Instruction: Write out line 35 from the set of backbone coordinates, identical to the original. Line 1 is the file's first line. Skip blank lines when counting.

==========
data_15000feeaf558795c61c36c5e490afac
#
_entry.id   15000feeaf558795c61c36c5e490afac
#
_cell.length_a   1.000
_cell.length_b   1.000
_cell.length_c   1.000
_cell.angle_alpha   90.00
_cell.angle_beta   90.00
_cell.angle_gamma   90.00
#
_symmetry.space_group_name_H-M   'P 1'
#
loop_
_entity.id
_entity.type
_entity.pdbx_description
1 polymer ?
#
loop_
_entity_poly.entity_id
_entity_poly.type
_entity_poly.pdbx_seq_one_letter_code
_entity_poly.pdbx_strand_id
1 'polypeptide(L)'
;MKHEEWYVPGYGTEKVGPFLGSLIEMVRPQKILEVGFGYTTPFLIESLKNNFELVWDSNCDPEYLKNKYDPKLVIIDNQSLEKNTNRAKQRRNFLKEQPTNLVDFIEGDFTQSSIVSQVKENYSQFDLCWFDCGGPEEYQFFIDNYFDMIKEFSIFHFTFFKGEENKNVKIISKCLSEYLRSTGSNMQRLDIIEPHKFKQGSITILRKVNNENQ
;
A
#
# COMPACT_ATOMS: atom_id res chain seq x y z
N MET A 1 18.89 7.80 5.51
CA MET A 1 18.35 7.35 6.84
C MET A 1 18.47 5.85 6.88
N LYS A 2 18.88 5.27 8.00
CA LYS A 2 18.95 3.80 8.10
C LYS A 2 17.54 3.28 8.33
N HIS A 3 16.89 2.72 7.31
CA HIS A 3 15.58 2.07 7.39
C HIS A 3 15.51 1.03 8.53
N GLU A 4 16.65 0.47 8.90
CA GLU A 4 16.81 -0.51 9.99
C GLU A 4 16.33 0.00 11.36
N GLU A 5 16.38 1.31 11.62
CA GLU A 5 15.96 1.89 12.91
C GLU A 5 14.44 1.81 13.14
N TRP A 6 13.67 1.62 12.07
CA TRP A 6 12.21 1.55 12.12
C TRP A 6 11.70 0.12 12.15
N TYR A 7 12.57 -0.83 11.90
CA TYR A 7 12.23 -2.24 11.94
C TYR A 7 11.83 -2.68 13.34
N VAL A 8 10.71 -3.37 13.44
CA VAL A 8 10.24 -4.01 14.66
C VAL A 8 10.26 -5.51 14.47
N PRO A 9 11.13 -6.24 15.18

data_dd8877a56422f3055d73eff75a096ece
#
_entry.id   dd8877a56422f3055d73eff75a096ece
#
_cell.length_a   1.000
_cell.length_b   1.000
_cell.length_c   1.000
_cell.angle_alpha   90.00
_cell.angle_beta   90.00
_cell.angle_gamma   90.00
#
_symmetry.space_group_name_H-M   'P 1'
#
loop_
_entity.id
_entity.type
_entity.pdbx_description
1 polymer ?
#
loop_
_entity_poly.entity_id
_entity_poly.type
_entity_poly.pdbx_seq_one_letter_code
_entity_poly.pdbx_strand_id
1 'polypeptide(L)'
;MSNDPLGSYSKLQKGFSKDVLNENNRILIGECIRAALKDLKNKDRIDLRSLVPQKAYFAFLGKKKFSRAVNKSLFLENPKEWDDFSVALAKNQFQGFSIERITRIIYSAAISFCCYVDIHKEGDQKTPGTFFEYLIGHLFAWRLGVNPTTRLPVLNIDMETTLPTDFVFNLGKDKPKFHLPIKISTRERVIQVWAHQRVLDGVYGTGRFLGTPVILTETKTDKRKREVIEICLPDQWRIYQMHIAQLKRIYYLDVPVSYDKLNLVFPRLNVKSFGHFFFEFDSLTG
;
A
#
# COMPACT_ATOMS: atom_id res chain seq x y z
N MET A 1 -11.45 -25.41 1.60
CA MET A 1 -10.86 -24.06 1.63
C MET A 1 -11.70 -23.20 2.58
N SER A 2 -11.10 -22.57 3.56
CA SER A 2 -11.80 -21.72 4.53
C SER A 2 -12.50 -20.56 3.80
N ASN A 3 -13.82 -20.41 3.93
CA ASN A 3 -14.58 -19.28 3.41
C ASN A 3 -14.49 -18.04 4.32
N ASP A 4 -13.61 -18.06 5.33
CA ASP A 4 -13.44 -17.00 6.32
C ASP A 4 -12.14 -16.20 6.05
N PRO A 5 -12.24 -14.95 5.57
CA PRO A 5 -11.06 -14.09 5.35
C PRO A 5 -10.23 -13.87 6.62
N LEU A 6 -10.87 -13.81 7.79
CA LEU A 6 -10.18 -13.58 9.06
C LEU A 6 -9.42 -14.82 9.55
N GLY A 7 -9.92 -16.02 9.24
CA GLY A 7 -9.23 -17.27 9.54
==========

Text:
CA LYS A 2 18.95 3.80 8.10